Haspiel: When Hang Dai decided to partner with Alternative to distribute our graphic novels, I talked to publisher Marc Arsenault about print pricing and other costs and concerns. I was considering a Kickstarter for Beef With Tomato and he said he would like to publish it. I weighed the pros and cons and felt it smarter for me to ease into self-publishing with Marc's publishing experience guiding me while I focused on finishing my current workload of writing & drawing The Fox for Archie/Dark Circle Comics and other freelance work. Marc took a certain load off me, the nuts and bolts of publishing, but I'm learning from this project and what it takes to get a book out there.

Nrama: Let’s talk more about Hang Dai. It’s both a physical art studio you share, as well as a publishing company.  Why did you personally choose to be involved with something like Hang Dai?

Credit: Dean Haspiel (Hang Dai / Alternative Comics)

Haspiel: There was never a choice. I long ago abandoned the notion of being sanctioned by editors and publishers and taste-makers. Don't get me wrong, they certainly help but I walk the dog and put my time in despite all odds. I work eight hard days a week developing pitches and making deadlines and being communal. I even flex the occasional altruism; sometimes mentor, champion causes, etc. But, I will never be the next hot Batman artist and I will never make a Bea Arthur-sized dent in the pop culture zeitgeist. At least, not by design. Like I did with Keyhole, Billy Dogma,, Deep6 Studios,, Hang Dai Studios/Editions, I'll always put my money where my mouth is.

Nrama: Earlier this year your friend, fellow comic creator and Hang Dai co-founder Seth Kushner passed away. Not to cut too deep, but how has Seth impacted you and Hang Dai?

Haspiel: I miss Seth twenty times a day. He kept me sane. There are so many things I want to tell him and show him. His death killed a part of me. Luckily, we kept Seth busy and he did more in a hospital gown than some people achieve their entire lives. And, with that, we'll publish some of his posthumous works, including Schmuck the graphic novel and other things I'm setting up. Meanwhile, we honor Seth by moving forward; Do and Dai – Hang Dai! There is a painting that Gregory Benton bought in the park of a lion-headed Superman that hangs where Seth's seat is. It was hung there to celebrate Seth's lion-hearted spirit while he battled cancer. As long as we have a studio, that Super-Lion will be there to represent Seth and his life.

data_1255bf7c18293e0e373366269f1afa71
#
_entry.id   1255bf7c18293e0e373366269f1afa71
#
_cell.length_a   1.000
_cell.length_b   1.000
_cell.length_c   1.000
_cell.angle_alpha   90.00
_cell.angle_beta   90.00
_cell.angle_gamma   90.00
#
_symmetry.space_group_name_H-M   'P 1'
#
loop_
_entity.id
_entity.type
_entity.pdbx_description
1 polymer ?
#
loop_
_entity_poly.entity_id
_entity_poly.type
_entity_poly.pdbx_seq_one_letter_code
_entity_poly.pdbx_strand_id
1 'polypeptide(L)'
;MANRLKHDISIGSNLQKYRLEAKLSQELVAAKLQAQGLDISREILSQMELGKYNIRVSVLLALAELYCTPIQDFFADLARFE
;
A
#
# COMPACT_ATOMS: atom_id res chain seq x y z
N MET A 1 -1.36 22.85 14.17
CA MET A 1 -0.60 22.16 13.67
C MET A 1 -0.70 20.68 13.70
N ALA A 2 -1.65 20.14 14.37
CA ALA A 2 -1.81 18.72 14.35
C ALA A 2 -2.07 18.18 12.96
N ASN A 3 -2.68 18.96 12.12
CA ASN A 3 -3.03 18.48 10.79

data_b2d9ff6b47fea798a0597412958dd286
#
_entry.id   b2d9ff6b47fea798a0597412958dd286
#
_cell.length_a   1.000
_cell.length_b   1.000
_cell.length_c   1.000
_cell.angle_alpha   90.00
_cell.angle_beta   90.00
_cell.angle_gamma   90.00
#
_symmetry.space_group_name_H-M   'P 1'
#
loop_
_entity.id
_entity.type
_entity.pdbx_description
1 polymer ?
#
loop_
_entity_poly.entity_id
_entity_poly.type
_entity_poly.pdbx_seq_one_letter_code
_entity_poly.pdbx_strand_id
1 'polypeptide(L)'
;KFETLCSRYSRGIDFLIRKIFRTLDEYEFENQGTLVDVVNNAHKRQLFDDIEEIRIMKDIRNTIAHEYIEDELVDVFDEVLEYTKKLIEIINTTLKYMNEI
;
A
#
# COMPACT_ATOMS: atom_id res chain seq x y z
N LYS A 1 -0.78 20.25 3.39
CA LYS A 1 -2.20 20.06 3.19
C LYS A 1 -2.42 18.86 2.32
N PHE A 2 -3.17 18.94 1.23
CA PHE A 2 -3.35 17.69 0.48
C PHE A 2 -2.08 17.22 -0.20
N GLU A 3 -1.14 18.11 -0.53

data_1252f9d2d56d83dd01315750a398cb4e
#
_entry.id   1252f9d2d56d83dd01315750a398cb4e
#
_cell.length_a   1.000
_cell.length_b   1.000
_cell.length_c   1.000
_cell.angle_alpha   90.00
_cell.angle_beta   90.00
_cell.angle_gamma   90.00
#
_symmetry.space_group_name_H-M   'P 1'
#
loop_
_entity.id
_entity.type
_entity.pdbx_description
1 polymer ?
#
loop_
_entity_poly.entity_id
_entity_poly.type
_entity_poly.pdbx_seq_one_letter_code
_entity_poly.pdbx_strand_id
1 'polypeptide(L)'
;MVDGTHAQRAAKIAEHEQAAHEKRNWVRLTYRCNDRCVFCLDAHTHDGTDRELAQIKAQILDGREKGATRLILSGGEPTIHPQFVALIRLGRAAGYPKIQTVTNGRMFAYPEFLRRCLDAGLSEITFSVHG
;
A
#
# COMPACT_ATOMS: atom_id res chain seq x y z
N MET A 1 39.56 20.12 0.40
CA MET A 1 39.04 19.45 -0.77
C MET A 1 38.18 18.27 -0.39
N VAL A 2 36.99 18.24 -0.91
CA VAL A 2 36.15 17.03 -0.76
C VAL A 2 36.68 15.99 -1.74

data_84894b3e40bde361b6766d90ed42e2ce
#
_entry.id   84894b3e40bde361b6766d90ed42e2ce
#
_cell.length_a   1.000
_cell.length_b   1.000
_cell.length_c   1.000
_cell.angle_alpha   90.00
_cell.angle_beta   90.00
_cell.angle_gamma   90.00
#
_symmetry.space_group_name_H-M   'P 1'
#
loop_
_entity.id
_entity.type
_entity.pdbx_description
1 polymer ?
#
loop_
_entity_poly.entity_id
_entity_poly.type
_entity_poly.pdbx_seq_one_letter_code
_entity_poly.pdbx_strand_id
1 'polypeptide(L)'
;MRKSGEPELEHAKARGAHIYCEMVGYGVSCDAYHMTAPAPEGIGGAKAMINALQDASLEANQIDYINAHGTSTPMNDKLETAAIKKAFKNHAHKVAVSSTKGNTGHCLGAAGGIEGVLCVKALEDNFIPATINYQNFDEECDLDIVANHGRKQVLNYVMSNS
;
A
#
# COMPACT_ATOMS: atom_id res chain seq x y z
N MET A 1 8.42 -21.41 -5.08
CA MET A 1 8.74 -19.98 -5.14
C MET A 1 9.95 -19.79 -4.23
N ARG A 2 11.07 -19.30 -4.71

Credit: Dean Haspiel (Hang Dai / Alternative Comics)

Nrama: One of the things he enjoyed most it seems was One of the unique aspects to Hang Dai: a renewed push to have some comic books of yours available only by buying it direct from one of you at shows, selling by hand. Is that exclusive to all the books, and why did you choose to do this?

Haspiel: Hang Dai books and graphic novels will be distributed to retailers. We want that kind of relationship. It's important to the health of our industry and market. But, not unlike a poster or an exclusive item, I wanted to have some comix you could only get personally from me. Social networking fools us into believing we're connected and I prefer a more intimate parlay. Kinda like when phones were still used to talk to each other. I miss hearing voices. I miss live interaction and, ever since I started doing more comix shows and events (and salons), I've wanted to make available certain things for sale – stuff you can only buy from me.

Nrama: What are your ultimate goals for Hang Dai?

Haspiel: I suppose the ultimate goal of Hang Dai is to publish signature works by a handful of like-minded yet wholly different auteurs. A place for us to experiment and potentially reap the most beneficial rewards of creating and publishing.

Twitter activity